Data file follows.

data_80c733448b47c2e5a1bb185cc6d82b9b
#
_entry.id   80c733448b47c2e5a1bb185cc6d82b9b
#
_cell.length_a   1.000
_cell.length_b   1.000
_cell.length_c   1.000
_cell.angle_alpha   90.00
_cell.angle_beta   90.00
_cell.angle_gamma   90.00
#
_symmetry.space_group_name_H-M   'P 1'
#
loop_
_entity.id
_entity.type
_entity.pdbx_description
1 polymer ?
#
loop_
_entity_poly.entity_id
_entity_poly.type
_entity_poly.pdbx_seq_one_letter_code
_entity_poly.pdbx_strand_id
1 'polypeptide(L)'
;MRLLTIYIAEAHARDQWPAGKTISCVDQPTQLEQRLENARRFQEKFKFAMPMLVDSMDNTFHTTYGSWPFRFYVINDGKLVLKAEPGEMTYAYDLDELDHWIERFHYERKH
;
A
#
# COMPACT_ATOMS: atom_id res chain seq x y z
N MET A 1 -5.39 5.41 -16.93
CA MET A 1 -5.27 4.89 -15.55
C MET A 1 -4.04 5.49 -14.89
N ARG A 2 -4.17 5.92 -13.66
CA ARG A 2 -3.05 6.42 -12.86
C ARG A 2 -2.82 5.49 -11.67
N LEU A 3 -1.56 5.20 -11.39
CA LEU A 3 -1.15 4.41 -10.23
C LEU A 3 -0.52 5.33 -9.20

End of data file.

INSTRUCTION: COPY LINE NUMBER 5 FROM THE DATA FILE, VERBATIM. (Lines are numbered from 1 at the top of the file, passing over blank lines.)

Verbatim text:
_cell.length_a   1.000